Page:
James C. Estrada v. Commissioner., United States Tax Court - Memorandum Decision, T.C. Memo. 1997-180, Docket No. 6241-95., Filed April 15, 1997
James C. Estrada v. Commissioner.
United States Tax Court - Memorandum Decision
T.C. Memo. 1997-180
Docket No. 6241-95.
Filed April 15, 1997.
Jeffrey A. Dickstein, for the petitioner. Andrew H. Lee, for the respondent.
MEMORANDUM FINDINGS OF FACT AND OPINION
LARO, Judge: James C. Estrada petitioned this Court to redetermine respondent's determination of the following Federal income tax deficiencies and additions thereto: 1
1 In her second amendment to answer, respondent increased petitioner's deficiencies and additions to tax as follows:
We must decide:
1. Whether petitioner failed to report income for 1991 and 1992. We hold that he did;
2. whether petitioner is liable for the section 6651(a)(1) addition to tax for 1991 and 1992. We hold that he is;
3. whether petitioner is liable for the section 6654(a) addition to tax for 1991 and 1992. We hold that he is.
Unless otherwise indicated, section references are to the Internal Revenue Code applicable to the years in issue. Rule references are to the Tax Court Rules of Practice and Procedure. Dollar amounts are rounded to the nearest dollar.
FINDINGS OF FACT
Some of the facts have been stipulated and are so found. The stipulations and the exhibits attached thereto are incorporated herein by this reference. Petitioner resided in Alta Loma, California, when he petitioned the Court.
Petitioner is a nurse anesthetist. Petitioner rendered nurse anesthetist services on behalf of a partnership called Newport Anesthesia Associates (NAA) for approximately 30 to 40 hours a week for 10 to 15 months during the years in issue. Since 1987, NAA has operated as a partnership, using petitioner's address as its address. The partnership agreement was entered into between Renato Oania (Oania) and James C. Estrada CRNA Trust (CRNA Trust) and was signed by Oania and petitioner; petitioner signed the partnership agreement on behalf of the CRNA Trust. Petitioner and Oania are the only people who have worked for and administered anesthesia for NAA.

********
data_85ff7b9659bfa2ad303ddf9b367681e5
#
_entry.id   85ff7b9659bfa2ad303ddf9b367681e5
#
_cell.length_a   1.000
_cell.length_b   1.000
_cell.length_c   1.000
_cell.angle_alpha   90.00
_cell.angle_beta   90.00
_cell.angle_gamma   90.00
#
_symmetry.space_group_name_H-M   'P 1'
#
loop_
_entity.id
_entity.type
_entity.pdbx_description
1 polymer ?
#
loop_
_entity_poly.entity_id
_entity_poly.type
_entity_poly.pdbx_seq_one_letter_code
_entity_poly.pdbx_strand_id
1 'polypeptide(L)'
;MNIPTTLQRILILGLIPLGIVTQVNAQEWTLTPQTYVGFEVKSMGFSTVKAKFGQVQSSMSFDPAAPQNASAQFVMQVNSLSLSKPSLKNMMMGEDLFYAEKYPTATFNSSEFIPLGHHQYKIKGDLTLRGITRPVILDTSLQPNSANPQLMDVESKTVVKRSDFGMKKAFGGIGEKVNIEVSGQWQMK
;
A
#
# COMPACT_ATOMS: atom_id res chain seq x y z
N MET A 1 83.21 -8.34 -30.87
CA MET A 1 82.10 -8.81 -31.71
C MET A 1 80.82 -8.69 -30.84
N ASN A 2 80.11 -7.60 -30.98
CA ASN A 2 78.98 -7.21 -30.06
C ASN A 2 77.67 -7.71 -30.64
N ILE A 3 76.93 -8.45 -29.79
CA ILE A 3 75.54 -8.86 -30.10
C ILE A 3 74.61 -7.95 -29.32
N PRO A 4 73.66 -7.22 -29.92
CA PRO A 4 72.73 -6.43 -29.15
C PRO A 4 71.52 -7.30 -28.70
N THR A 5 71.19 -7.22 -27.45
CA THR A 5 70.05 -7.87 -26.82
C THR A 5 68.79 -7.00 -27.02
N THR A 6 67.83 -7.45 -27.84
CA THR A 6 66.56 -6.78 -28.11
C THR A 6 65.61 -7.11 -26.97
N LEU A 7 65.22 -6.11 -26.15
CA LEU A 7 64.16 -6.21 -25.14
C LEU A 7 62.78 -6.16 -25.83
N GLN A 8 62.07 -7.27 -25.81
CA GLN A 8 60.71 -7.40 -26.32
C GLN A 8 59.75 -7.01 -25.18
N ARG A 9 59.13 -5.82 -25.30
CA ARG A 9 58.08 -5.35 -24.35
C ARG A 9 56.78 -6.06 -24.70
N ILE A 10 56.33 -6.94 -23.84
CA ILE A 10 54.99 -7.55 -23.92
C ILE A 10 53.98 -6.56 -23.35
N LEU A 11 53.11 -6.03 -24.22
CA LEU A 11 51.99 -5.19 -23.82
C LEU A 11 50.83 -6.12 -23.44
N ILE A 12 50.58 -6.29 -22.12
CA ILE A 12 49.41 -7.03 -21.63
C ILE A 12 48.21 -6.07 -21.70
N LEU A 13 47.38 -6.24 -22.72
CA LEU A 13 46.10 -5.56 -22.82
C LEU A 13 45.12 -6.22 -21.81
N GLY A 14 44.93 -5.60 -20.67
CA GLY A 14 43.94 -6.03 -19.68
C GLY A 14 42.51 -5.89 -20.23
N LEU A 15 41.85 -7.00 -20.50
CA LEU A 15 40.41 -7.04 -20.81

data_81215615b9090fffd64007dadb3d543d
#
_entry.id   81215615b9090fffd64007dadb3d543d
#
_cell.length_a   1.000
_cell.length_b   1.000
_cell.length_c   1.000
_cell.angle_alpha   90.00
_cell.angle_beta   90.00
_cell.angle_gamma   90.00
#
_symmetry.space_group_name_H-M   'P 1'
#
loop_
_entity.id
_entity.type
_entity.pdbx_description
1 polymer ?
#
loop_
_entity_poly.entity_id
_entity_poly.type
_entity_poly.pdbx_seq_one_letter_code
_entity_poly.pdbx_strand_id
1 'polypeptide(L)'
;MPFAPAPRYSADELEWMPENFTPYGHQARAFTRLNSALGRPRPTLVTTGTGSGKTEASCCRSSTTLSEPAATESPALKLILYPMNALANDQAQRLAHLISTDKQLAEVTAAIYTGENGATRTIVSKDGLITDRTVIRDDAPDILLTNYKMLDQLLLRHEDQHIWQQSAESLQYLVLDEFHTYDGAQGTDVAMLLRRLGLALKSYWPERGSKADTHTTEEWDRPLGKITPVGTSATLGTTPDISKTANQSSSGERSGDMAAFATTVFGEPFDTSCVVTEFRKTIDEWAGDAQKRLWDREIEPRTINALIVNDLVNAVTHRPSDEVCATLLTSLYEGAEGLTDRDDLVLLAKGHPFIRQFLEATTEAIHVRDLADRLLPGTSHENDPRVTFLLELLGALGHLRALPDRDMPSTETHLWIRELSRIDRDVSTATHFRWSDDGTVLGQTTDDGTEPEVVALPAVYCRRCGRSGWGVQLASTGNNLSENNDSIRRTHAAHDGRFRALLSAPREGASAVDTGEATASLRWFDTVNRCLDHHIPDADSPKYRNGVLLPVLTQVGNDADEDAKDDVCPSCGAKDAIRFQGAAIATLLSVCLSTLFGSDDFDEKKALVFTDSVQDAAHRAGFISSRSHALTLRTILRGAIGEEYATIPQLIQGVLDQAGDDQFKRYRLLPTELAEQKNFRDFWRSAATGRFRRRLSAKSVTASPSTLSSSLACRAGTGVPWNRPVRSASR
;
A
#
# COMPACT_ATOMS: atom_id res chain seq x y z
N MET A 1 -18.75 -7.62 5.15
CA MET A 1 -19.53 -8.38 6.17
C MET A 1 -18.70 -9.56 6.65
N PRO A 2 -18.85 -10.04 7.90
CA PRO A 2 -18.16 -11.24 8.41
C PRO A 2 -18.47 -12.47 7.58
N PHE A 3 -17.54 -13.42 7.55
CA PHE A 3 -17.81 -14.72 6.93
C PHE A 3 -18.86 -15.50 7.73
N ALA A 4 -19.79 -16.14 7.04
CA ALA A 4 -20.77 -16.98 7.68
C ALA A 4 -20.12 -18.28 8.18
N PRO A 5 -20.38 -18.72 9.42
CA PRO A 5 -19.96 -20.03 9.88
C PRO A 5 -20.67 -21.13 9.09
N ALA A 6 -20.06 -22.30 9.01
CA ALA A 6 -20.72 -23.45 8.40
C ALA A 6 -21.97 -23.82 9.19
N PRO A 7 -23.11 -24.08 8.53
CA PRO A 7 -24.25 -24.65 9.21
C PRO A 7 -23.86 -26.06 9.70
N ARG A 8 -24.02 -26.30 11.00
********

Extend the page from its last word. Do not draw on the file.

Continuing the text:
Dr. Peter J. Voloshin (Dr. Voloshin) has worked as a plastic surgeon since 1986. During 1991 and 1992, Dr. Voloshin operated a business entitled Newport Institute of Surgery, P. James Voloshin, M.D., Inc. (NIS). Dr. Voloshin's business maintained operating room facilities and required the services of a nurse anesthetist.
NAA provided anesthesia services to NIS for which it received payments during 1991 and 1992, some of which were handed directly to petitioner. A portion of the payments included compensation for anesthetic services rendered by petitioner; NIS' books indicated "Jim patient payments" for payments made by patients to petitioner. NAA also received payments for anesthesia services from insurance companies. In 1991 and 1992, respectively, NAA received total income of $255,769 and $212,940 from insurance companies and NIS and had $39,334 and $39,952 in total deductions.
Petitioner had control over funds received by NAA and deposited into NAA's account in Security Pacific Bank before the funds were transferred to the CRNA Trust. NAA has disbursed funds from its checking account, payable directly to the CRNA Trust. Petitioner has deposited checks issued by NIS into NAA's bank account and has signed checks on NAA's account; Security Pacific Bank honors only checks bearing an authorized signature. When Oania withdrew funds from the NAA bank account, he divided each amount 50/50 with petitioner.
Petitioner also had control of funds deposited into the CRNA Trust bank account at Security Pacific Bank. Petitioner was authorized to sign checks drawn on the account.
Petitioner, as grantor, formed the James C. Estrada Family Trust (Family Trust) on June 10, 1978. The Family Trust Agreement provided that petitioner's address was the trust address. There is no evidence to indicate whether the CRNA Trust and the Family Trust are one in the same.